In this article, we will focus on Ham Arduino External Control of electro-mechanical devices. These include relays, stepper and servo motors and high resolution analog outputs.
Let’s start with relays. Relays enable the low power Arduino to control higher power circuits. With a few external components, you can use the Arduino digital pins to control 5 or 3.3 volt relays. Also, you can buy boards or shields that control multiple relays directly off the Arduino.
Sometimes you might want to use an analog voltage for control. The easiest way to get analog voltage control from an Arduino is Pulse Width Modulation. PWM can provide a voltage from 0 to 5 volts. All you do is program the duty cycle, and add an RC filter on the output line. Unfortunately, this approach only provides 8 bits of resolution, or roughly 20 millivolts per step. Consequently, you might want to attach a real Digital to Analog converter. You can buy a small breakout board with the MCP4725 DAC for a few dollars. With 12 bit resolution, you get roughly 2 mV resolution. This is what I have used to control varicap circuits. And since the breakout board uses the I2C bus, you only need two digital pins for control.
Ham Arduino External Control for Motors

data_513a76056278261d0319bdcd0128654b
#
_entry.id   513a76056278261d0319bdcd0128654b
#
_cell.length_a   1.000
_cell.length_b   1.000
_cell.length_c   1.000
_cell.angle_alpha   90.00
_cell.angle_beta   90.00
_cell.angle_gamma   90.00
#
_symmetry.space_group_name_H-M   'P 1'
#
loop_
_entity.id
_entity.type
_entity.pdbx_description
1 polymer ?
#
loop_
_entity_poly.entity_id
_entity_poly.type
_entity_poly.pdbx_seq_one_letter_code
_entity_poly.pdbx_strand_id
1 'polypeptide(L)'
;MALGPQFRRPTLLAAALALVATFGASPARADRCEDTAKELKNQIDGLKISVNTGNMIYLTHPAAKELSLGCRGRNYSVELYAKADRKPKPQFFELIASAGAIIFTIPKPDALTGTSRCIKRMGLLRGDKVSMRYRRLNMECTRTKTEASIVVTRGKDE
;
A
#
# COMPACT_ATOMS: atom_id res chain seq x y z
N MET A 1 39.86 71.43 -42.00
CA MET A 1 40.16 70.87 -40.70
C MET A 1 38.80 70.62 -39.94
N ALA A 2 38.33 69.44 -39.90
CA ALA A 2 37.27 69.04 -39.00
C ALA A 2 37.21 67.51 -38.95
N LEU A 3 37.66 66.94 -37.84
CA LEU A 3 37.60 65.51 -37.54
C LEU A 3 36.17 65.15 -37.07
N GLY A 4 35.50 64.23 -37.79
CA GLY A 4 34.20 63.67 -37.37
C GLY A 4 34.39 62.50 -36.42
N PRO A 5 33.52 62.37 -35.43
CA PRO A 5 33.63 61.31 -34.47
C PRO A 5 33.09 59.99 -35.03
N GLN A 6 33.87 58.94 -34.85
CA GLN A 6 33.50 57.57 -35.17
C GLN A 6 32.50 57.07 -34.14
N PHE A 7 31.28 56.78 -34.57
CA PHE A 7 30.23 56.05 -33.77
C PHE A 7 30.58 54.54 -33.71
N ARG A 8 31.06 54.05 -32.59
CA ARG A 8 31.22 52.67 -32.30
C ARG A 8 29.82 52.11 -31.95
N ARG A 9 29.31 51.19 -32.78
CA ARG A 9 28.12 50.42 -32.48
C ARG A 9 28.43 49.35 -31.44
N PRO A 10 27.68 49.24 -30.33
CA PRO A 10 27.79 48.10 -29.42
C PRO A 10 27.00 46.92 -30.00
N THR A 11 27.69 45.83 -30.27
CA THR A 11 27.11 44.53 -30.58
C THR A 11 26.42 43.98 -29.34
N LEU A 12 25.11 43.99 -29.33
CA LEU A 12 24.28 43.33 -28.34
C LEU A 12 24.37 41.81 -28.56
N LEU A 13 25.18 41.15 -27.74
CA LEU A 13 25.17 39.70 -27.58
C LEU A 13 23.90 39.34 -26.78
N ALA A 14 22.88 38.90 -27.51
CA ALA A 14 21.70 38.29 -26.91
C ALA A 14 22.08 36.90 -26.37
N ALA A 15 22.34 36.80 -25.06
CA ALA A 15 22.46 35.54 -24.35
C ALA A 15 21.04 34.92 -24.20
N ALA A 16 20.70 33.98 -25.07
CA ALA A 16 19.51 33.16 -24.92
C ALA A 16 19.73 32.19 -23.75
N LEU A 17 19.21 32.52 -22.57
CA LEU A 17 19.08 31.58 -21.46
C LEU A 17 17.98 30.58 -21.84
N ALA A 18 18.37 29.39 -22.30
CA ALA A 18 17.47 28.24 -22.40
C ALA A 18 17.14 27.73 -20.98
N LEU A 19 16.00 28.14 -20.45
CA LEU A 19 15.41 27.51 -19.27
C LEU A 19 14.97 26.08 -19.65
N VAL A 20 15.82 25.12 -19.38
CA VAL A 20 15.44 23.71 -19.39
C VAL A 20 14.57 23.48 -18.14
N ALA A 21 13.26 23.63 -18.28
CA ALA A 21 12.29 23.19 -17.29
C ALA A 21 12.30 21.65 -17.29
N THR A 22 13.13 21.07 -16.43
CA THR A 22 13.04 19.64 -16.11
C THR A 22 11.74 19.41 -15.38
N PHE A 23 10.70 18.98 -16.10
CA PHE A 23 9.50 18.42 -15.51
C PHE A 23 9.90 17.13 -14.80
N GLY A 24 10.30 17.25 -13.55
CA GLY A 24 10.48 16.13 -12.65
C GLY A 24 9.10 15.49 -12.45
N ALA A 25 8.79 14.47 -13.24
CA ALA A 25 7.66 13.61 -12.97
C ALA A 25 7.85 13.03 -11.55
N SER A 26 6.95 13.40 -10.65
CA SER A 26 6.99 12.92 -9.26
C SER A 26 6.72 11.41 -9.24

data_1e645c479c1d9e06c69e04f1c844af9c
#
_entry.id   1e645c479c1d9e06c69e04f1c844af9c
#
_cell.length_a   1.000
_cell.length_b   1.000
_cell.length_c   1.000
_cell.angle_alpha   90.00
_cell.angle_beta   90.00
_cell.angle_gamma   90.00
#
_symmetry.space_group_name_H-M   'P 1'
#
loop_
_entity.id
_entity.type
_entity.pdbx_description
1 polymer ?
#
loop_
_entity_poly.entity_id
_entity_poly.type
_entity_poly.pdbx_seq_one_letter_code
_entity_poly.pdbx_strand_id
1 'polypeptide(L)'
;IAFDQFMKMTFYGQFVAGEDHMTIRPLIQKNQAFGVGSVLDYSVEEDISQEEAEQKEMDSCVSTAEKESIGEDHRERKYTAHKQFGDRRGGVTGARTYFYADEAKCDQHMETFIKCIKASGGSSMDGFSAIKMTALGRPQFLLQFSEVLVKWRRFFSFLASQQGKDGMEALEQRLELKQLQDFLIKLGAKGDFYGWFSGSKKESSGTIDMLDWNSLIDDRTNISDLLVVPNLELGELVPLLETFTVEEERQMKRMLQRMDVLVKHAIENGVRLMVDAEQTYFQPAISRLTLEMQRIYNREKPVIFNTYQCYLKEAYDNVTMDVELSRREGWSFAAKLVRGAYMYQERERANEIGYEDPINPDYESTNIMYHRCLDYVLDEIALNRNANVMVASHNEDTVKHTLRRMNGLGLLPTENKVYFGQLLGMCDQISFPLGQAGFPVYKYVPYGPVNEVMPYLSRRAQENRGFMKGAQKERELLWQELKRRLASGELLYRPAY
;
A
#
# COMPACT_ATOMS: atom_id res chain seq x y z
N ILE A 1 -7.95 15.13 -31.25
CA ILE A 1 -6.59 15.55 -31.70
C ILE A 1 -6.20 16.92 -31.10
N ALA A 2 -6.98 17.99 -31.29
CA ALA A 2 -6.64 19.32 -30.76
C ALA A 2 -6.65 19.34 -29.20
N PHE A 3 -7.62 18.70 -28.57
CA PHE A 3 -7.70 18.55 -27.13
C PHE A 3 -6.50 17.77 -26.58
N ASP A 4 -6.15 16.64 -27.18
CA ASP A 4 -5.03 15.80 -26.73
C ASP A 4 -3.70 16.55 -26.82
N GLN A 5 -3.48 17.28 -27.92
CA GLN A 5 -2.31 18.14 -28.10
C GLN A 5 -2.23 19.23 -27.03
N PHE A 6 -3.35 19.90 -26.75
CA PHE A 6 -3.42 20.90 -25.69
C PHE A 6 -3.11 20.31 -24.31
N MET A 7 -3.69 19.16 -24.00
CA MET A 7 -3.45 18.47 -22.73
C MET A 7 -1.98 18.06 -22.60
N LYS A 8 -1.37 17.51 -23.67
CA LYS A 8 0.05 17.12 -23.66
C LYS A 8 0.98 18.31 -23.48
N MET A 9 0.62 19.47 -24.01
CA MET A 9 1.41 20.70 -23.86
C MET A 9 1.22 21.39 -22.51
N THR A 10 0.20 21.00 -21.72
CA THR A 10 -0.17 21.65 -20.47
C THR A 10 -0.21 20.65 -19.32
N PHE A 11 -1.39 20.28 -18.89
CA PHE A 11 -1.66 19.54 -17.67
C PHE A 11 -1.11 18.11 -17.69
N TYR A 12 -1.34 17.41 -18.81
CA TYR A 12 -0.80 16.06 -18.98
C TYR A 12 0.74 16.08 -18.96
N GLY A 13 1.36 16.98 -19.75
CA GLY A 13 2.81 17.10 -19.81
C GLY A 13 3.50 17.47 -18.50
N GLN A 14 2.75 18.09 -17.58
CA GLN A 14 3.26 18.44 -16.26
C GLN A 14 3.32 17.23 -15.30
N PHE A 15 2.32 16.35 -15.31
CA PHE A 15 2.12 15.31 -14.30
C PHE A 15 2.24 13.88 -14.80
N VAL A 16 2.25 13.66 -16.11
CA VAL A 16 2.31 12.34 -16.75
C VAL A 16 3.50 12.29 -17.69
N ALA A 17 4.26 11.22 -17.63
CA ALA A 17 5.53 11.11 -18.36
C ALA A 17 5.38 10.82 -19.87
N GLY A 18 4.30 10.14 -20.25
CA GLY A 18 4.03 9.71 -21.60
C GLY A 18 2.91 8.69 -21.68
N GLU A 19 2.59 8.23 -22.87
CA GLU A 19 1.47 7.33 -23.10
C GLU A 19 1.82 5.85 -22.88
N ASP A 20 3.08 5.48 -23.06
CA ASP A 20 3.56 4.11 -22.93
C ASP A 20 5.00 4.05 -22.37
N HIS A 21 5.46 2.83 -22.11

Starting out, you should learn how to use stepper and servo motors. Because they draw a lot of current, you need to power motors independently, and just use Arduino for control.
Servo motors use a type of PWM to rotate an actuator arm up to 180 degrees. Start with the popular SG90 9g Micro Servo. For $3, this little guy has enough torque for many projects. Servos are closed loop control devices, which means you can set and read its position accurately.
On the other hand, stepper motors are generally open loop devices. You just program the number of steps you want a stepper to “step” in either direction, and keep track of steps in your program. When you use a stepper, it is normal to “home to zero” at the beginning of control. The 28BYJ-48 stepper comes with its own driver board.
You can buy these motors on e-Bay and download control libraries easily. Once you master them, it’s easy to move on to more powerful servos and more complex stepper control. I have used the 9g servo to control pan tilt cameras and small antennas. Also, I have used this cheap stepper to remote control the tuning capacitor of a magnetic loop antenna.